Plebs: Soldiers Of Rome | Review of the comedy's feature-length finale © ITV
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Plebs: Soldiers Of Rome

Review of the comedy's feature-length finale

It’s a sign of how much Plebs has become important to ITV that its feature-length farewell episode was heralded as one of the launch highlights of its newly revamped, and retitled, streaming service ITVX.

A lot of money has also been lavished on the show, at least in comparison with many other digital offerings. Visual effects and a sizeable cast of extras, all needing costumes, make a decent fist of capturing the majesty of Imperial Rome. Even if our hapless heroes are soon despatched out of the city walls and into the more budget-friendly woods.

The rule that sitcoms abandon their usual settings as they stretch to 90 minutes is an axiom that’s been followed from Are You Being Served? to The Inbetweeners. Here, rather than go on holiday Marcus Gallo (Tom Rosenthal), his slave Grumio (Ryan Sampson), and Jason Brindisi (Jon Pointing)  are despatched to the northern frontier of the Roman Empire, having signed up for the army with the promise of an easy life, free chicken and women falling at their feet.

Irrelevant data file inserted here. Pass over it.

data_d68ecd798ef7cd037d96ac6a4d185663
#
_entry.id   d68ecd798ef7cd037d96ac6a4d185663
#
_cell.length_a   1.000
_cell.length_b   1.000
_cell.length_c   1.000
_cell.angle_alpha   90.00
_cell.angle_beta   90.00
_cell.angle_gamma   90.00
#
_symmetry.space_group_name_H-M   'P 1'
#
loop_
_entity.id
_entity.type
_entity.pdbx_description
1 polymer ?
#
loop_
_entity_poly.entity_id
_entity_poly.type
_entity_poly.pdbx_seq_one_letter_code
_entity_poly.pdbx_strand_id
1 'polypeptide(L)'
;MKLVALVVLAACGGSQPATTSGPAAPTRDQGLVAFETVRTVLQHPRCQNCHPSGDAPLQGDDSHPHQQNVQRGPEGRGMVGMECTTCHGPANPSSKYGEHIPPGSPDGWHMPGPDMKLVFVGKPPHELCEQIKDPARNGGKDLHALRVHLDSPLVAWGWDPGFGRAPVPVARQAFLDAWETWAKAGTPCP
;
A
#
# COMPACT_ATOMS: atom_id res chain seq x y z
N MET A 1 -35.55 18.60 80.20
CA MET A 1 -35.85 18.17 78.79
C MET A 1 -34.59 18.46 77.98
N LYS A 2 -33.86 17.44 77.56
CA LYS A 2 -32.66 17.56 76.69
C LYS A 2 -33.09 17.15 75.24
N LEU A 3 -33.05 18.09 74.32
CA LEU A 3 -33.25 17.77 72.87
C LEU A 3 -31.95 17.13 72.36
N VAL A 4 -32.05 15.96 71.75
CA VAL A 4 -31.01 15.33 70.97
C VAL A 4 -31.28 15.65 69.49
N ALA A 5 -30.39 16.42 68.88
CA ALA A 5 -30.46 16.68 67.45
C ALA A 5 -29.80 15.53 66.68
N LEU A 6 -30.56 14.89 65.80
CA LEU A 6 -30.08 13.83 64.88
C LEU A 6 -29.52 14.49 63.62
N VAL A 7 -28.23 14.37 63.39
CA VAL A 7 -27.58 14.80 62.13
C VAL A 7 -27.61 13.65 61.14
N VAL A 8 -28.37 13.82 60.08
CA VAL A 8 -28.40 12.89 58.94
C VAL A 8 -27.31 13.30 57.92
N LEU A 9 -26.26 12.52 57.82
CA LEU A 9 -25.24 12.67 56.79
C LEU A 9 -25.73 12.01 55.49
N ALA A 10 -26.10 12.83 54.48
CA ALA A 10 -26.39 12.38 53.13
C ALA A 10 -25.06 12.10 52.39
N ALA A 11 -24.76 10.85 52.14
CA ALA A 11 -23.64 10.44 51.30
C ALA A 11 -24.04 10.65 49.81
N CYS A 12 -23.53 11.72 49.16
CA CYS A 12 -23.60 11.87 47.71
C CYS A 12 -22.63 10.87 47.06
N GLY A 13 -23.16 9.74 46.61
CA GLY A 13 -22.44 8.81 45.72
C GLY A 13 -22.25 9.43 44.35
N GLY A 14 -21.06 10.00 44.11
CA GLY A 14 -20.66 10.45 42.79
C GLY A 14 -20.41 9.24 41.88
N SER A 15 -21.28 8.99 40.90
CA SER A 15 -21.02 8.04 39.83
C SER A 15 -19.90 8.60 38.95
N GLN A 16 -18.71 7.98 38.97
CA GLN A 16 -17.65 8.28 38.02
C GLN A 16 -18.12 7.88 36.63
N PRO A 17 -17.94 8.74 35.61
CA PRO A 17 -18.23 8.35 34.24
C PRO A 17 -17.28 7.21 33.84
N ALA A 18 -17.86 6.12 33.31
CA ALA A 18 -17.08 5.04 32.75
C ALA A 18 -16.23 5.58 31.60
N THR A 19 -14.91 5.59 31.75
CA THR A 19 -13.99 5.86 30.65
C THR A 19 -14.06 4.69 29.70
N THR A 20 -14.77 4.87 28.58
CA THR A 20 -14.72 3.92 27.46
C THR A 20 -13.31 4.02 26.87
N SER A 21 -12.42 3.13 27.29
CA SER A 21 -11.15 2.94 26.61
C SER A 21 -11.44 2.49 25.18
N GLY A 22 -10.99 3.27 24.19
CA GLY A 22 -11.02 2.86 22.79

The Emperor’s promise of a golden age of peace proves as empty as Grumio’s head, and our new recruits, plus hanger-on and lickspittle Aurelius (Tom Basden) soon find themselves on the front line against the barbarian hordes. Not that said hordes like the term ‘barbarian’ as it's ‘a reductive label that homogenises an array of diverse communities and their unique identities’.

Applying modern sensibilities to the decidedly unwoke ancient era has always been one of the running jokes of Plebs, though writers Basden and Sam Leifer wisely deploy it only sparingly. Instead they focus on their characters, reflecting various archetypes of young men, from awkward insecurities to wanting to shag anything that moves. And plenty of plot, too, as our protagonists train with, then desert, their legion – getting into all sorts of escapades as they do.

Plebs isn’t reinventing the chariot with any of this, but it’s an entertaining romp, cracking on from misadventure to misadventure with enough pace that the extended running time never feels like a stretch. The odd moment of poignancy is even allowed into the script for this fitting finale - never for long, mind, as we must let idiots be idiots…

• Plebs: Soldiers Of Rome is available now on ITVX

Review date: 9 Dec 2022
Reviewed by: Steve Bennett

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